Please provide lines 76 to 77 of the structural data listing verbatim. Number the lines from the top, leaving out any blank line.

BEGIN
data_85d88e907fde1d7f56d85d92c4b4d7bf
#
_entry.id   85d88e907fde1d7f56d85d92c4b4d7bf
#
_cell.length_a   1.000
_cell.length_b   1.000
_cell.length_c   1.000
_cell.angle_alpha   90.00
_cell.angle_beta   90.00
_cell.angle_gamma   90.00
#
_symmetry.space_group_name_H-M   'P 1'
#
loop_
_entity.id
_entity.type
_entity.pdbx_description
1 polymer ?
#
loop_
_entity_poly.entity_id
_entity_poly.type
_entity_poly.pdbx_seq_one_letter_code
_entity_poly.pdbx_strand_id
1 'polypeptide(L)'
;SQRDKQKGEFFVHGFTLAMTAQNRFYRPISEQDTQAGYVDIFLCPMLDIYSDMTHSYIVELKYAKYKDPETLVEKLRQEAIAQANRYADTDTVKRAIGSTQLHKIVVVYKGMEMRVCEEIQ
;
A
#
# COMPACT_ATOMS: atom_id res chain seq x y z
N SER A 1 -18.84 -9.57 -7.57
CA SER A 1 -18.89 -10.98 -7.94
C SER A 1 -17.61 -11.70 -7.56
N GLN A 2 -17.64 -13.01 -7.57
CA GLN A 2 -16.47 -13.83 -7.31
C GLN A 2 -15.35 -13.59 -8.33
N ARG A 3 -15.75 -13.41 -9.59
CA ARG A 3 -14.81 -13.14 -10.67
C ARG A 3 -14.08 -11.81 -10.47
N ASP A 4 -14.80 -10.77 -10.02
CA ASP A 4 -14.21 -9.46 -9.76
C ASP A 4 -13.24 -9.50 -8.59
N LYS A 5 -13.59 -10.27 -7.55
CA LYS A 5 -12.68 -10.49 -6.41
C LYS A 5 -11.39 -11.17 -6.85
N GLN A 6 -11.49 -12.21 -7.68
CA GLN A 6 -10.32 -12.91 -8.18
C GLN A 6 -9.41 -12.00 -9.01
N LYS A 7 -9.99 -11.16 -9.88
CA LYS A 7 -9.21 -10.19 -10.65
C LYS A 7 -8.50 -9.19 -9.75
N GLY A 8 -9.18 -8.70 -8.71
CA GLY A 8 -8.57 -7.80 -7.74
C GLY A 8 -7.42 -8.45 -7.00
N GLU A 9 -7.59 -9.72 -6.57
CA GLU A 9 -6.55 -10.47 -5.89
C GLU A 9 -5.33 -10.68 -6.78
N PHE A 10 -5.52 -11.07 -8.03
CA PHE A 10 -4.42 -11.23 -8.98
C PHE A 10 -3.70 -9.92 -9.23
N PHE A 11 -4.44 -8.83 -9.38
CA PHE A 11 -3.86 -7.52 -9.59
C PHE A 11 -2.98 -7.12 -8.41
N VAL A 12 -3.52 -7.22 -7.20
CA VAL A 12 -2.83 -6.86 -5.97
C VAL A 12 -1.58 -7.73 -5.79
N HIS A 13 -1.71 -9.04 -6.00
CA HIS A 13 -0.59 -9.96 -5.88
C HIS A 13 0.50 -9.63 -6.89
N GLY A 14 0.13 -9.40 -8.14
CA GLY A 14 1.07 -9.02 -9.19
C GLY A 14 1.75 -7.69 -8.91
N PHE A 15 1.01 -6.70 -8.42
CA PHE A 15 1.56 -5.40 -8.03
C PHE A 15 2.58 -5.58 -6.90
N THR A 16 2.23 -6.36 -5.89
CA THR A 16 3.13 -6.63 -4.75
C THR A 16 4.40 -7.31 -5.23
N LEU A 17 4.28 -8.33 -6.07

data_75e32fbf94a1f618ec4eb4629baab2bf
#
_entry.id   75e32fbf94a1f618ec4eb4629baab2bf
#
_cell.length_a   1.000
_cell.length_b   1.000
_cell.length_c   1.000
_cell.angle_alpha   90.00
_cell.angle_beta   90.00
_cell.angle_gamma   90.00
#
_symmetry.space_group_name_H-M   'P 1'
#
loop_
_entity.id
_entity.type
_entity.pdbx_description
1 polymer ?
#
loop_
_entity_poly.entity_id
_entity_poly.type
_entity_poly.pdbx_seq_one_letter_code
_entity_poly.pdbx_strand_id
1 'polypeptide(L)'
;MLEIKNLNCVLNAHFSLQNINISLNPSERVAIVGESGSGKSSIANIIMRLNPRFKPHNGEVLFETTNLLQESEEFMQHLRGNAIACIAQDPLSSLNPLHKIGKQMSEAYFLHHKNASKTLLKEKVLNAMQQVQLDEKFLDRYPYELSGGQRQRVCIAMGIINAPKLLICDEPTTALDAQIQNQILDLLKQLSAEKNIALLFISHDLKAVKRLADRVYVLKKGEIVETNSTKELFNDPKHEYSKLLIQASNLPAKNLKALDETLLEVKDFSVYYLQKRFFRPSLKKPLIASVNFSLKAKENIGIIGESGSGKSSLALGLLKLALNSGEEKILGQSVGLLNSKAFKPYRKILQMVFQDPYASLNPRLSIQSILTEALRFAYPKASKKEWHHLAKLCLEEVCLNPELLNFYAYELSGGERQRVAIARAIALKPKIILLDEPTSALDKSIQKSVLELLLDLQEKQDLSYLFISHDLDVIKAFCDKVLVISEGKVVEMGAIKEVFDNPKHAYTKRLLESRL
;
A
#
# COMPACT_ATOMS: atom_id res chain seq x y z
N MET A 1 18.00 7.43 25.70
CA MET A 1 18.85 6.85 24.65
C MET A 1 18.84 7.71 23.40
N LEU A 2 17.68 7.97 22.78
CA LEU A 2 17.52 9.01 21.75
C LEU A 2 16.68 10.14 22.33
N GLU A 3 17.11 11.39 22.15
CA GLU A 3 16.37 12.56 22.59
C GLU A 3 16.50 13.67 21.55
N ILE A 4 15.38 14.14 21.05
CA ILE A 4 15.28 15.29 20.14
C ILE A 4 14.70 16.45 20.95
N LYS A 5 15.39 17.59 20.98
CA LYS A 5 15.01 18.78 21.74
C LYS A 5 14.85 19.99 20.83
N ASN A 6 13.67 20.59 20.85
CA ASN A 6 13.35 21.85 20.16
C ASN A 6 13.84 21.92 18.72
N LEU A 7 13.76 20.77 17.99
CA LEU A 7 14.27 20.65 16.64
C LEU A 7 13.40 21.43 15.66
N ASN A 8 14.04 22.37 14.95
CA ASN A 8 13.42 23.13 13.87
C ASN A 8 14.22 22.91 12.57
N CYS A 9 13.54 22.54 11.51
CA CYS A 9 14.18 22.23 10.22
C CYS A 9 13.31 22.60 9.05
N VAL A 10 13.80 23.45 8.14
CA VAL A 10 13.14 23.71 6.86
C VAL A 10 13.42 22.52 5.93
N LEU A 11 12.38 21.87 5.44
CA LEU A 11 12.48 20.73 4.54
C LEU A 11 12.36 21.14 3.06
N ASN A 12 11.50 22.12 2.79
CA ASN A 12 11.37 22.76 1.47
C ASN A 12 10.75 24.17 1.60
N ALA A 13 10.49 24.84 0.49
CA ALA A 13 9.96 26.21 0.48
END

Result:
N THR A 16 2.23 -6.36 -5.89
CA THR A 16 3.13 -6.63 -4.75